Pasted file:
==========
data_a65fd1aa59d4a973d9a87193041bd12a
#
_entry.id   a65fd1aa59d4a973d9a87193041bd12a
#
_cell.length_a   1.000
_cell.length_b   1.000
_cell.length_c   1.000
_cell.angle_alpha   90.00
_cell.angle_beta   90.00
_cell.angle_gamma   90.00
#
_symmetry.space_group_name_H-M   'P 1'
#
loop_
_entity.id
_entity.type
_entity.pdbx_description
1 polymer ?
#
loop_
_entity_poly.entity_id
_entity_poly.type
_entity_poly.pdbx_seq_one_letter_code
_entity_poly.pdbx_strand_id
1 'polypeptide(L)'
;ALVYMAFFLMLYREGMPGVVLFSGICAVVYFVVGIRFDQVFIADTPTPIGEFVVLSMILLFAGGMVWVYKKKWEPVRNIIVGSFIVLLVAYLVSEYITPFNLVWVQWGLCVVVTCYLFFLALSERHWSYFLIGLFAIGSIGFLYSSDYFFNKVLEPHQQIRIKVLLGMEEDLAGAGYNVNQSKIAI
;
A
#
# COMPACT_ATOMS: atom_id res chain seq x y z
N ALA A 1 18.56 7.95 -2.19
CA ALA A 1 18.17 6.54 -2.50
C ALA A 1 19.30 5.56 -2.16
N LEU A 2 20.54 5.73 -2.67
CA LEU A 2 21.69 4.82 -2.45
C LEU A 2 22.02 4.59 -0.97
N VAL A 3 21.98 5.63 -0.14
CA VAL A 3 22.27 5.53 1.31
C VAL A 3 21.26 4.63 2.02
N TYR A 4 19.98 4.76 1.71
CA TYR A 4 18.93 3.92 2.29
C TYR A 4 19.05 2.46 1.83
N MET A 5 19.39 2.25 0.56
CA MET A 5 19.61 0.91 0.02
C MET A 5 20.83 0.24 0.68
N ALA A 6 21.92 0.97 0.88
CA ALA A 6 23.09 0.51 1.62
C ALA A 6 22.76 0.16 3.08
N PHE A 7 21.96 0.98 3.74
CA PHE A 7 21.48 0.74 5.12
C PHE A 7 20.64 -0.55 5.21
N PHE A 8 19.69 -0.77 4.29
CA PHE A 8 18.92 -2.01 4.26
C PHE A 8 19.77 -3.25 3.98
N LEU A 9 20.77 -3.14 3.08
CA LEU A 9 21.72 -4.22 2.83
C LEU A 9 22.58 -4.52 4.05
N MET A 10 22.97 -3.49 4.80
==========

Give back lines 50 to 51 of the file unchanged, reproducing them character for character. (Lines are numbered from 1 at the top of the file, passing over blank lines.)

CA PHE A 7 21.48 0.74 5.12
C PHE A 7 20.64 -0.55 5.21